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This question already has an answer here:

I am developing a new web application and was wondering if I should have people pick their usernames and login with their usernames or should I have them login via their email addresses.

Which option provides a better user experience and why?

marked as duplicate by Matt Obee, Community Apr 21 '15 at 14:03

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  • Welcome to UX.SE. This is a good question but it has been asked before. If, after reading the previous question, you still have issues please post the revised question. – Mayo Apr 21 '15 at 13:58
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IMHO this mostly depends on personal priorities, whether you/ the user prefers to use your username or your email address to login to a website.

For a project I just implemented the option to use either your username or your email address to login – and I suppose that nowadays actually many websites allow to use either or.

[edit] Some additional thought: I just checked xing.com and linkedin.com and plus.google.com and ello.co and pinterest.com – but they all ask for the email address. At least they suggest to use the email address – maybe it would also be possible to login entering the username. So maybe it actually is a bit more user friendly for both user and site admin in case somebody forgets his/her password.

In this quick round-look I could only find twitter.com offering login through email address or username or phone number.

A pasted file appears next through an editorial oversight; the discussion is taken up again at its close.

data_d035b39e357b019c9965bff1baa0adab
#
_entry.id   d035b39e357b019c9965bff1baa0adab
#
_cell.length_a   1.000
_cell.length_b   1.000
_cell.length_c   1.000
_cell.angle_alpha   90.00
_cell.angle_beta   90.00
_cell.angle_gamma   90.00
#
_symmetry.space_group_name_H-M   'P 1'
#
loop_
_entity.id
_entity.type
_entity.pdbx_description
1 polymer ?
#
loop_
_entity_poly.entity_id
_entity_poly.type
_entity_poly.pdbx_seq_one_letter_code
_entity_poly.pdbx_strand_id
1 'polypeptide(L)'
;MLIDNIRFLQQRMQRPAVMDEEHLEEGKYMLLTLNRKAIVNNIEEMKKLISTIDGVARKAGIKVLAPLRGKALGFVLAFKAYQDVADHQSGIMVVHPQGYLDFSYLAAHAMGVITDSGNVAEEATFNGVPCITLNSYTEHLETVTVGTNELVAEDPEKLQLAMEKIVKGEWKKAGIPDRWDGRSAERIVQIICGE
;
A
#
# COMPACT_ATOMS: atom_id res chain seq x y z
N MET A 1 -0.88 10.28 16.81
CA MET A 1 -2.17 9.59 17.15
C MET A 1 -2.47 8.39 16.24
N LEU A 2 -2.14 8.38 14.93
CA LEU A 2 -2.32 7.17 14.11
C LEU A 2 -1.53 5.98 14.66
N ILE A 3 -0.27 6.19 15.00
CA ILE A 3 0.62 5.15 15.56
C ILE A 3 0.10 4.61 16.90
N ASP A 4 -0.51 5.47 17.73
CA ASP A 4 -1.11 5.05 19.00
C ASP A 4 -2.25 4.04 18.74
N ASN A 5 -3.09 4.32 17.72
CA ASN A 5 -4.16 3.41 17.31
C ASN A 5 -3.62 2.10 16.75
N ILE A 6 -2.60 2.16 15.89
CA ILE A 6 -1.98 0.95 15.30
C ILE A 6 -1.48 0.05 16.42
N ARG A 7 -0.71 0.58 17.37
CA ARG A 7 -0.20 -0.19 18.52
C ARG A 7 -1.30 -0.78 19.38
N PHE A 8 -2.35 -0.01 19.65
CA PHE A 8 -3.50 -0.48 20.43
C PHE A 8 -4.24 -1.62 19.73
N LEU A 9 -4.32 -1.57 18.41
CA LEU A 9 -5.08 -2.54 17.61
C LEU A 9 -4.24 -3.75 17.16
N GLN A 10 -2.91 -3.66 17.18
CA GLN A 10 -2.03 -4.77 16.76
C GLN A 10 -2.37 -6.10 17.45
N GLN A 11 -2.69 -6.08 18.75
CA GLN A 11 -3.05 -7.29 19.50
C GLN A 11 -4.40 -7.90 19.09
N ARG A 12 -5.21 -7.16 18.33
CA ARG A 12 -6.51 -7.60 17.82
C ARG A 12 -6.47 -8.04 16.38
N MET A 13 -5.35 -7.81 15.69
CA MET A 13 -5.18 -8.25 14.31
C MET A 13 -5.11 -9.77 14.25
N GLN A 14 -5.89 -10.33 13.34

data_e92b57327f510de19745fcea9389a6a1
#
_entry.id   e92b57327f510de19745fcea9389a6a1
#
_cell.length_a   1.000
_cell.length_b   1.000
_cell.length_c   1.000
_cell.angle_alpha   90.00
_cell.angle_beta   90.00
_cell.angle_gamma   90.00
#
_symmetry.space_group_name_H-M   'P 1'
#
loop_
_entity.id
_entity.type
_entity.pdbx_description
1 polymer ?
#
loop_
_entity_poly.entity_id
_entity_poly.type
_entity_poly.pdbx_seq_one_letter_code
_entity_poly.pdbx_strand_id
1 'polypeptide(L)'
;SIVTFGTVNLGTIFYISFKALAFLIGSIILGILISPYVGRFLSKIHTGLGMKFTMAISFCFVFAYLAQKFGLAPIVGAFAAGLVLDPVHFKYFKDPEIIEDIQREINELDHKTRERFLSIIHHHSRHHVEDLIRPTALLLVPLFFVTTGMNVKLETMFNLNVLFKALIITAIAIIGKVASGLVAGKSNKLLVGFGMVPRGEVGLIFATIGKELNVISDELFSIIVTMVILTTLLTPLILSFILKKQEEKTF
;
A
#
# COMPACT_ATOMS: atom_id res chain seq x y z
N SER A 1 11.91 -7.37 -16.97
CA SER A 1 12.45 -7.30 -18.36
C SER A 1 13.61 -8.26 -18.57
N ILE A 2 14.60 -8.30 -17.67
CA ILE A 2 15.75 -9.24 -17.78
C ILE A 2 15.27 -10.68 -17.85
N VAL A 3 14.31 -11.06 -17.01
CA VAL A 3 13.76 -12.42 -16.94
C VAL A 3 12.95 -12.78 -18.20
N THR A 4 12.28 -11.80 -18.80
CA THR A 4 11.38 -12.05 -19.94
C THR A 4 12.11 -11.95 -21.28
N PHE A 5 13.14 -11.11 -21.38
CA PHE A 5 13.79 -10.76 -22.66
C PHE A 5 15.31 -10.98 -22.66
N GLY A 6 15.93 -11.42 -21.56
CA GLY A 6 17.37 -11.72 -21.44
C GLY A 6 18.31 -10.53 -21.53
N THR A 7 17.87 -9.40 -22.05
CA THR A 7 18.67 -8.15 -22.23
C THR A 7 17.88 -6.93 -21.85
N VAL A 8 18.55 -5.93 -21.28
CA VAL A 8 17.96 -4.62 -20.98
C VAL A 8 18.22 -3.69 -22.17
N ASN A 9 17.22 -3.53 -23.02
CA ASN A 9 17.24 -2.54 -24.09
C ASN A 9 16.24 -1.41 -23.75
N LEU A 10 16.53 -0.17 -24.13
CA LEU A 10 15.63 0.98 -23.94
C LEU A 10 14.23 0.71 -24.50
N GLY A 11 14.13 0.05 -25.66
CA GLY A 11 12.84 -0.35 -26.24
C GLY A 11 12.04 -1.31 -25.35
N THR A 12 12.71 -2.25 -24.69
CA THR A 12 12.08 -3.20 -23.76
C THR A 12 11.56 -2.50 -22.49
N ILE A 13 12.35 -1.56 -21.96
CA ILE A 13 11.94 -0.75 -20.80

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It's hard to say which would provide a better experience and I would say it depends on your app and what it is.

Email addresses are useful as users should already remember then and they don't have to think about anything. This is useful if you don't have a "username" on your app.

Example: Paypal or Dropbox, where no user name is needed to use these apps and the email is the best way to connect with other people.

PayPal Login

But if you are going to be building an app where the username is important and the user creates an identity that is crucial to your app then logging in with a user name may be better.

A good example of a user name would be internal tools for a company, where everyone uses a username to log in to their PC and various other tools.

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Of course, you can offer a user the option to enter either (and you detect if the input is a username or email address) and allow them to login.

Facebook allows you to use your phone or email.

Facebook allows you to use your phone or email.

Twitter allow you to use your username, email or phone Twitter allow you to use your username, email or phone

  • I often have no idea what email address I have used for a subscription, but my user names are small in number. Usually the one you see below. Outrageous password requirements generally force me to look up credentials in any case. Don't get me started on security questions..... – mckenzm Jun 13 '15 at 18:10